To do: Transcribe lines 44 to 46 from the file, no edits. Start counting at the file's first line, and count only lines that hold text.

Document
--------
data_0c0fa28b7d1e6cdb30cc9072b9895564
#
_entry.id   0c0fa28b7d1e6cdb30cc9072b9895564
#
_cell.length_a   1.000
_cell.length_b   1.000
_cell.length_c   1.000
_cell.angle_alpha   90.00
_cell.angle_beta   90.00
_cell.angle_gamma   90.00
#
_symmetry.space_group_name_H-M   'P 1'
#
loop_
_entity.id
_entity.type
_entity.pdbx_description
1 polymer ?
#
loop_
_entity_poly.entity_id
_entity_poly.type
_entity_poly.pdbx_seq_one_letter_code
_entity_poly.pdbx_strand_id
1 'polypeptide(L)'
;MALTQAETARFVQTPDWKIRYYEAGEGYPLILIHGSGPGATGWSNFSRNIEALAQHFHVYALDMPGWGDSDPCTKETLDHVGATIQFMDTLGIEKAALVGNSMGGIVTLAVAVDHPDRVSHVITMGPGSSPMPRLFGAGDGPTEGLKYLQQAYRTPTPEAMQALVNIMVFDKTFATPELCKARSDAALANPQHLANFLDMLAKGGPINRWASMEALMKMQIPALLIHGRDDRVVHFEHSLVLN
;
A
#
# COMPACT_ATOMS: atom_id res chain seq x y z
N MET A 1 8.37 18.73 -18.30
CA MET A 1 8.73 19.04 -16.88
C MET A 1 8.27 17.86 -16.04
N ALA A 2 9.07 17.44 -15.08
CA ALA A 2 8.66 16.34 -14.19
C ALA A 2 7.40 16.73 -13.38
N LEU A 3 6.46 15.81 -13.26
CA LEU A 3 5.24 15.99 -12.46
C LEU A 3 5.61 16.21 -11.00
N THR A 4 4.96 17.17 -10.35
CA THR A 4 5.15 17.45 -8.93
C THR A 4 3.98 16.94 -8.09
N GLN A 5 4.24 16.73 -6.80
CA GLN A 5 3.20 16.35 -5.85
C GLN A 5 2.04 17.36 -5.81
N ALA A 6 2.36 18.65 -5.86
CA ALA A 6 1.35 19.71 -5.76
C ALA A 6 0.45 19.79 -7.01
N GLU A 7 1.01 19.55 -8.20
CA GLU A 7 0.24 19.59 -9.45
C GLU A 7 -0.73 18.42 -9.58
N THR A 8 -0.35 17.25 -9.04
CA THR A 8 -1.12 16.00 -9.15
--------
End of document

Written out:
CA GLN A 5 3.20 16.35 -5.85
C GLN A 5 2.04 17.36 -5.81
N ALA A 6 2.36 18.65 -5.86